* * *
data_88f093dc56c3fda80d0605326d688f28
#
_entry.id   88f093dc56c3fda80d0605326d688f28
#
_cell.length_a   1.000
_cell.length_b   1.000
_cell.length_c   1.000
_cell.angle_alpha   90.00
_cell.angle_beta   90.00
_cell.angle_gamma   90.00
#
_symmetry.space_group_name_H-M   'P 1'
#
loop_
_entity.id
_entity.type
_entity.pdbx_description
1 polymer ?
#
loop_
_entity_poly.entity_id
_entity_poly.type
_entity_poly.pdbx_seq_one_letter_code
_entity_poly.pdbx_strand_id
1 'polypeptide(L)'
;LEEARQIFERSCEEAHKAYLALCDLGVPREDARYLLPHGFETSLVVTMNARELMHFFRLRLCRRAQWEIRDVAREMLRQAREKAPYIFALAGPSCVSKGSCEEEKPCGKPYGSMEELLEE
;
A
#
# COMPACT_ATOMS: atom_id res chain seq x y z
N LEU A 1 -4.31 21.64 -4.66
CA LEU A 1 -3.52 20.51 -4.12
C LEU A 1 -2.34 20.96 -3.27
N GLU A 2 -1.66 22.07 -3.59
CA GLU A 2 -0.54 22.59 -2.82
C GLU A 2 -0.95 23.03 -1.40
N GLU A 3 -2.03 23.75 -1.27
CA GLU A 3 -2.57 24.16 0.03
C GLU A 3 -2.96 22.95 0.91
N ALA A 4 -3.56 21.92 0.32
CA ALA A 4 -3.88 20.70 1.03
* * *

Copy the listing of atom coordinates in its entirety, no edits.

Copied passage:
data_88f093dc56c3fda80d0605326d688f28
#
_entry.id   88f093dc56c3fda80d0605326d688f28
#
_cell.length_a   1.000
_cell.length_b   1.000
_cell.length_c   1.000
_cell.angle_alpha   90.00
_cell.angle_beta   90.00
_cell.angle_gamma   90.00
#
_symmetry.space_group_name_H-M   'P 1'
#
loop_
_entity.id
_entity.type
_entity.pdbx_description
1 polymer ?
#
loop_
_entity_poly.entity_id
_entity_poly.type
_entity_poly.pdbx_seq_one_letter_code
_entity_poly.pdbx_strand_id
1 'polypeptide(L)'
;LEEARQIFERSCEEAHKAYLALCDLGVPREDARYLLPHGFETSLVVTMNARELMHFFRLRLCRRAQWEIRDVAREMLRQAREKAPYIFALAGPSCVSKGSCEEEKPCGKPYGSMEELLEE
;
A
#
# COMPACT_ATOMS: atom_id res chain seq x y z
N LEU A 1 -4.31 21.64 -4.66
CA LEU A 1 -3.52 20.51 -4.12
C LEU A 1 -2.34 20.96 -3.27
N GLU A 2 -1.66 22.07 -3.59
CA GLU A 2 -0.54 22.59 -2.82
C GLU A 2 -0.95 23.03 -1.40
N GLU A 3 -2.03 23.75 -1.27
CA GLU A 3 -2.57 24.16 0.03
C GLU A 3 -2.96 22.95 0.91
N ALA A 4 -3.56 21.92 0.32
CA ALA A 4 -3.88 20.70 1.03